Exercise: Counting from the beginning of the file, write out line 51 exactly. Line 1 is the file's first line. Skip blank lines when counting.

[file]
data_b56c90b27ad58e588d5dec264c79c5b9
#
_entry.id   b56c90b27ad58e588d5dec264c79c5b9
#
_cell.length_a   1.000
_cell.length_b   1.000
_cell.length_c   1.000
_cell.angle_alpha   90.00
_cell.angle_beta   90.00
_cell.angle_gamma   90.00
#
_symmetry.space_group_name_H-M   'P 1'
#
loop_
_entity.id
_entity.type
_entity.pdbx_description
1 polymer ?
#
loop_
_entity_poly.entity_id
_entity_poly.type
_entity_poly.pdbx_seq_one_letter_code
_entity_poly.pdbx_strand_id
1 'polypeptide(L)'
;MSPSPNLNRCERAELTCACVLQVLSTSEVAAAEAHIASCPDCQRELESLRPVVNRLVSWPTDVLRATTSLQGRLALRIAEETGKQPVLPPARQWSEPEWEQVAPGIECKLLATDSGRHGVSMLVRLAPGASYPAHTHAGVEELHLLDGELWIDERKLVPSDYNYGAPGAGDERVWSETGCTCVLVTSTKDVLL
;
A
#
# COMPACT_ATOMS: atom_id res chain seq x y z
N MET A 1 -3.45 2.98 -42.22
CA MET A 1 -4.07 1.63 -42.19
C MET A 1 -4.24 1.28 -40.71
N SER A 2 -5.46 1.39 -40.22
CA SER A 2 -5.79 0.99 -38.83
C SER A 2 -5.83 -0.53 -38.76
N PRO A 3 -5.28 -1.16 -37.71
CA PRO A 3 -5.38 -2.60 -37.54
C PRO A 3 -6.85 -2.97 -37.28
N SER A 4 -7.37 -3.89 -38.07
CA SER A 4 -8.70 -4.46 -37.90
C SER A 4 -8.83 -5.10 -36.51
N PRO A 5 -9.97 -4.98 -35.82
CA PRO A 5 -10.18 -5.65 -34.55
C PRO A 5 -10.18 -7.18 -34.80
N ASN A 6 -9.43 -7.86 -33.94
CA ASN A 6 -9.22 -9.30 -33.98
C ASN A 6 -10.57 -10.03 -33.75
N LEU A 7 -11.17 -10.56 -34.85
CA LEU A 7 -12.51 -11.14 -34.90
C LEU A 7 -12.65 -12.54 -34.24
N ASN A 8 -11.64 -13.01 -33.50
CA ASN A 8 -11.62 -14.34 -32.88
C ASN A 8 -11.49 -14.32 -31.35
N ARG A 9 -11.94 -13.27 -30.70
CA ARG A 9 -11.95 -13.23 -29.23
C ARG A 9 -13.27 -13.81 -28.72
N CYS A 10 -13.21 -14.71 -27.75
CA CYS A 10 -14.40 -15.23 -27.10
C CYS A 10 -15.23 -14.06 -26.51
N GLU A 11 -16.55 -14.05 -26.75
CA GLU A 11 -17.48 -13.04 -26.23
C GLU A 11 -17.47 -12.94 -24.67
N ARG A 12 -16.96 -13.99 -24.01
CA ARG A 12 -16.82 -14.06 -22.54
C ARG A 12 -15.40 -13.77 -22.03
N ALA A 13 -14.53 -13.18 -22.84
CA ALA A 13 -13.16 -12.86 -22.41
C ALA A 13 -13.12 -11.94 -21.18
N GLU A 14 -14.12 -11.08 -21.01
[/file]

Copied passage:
C LEU A 7 -12.65 -12.54 -34.24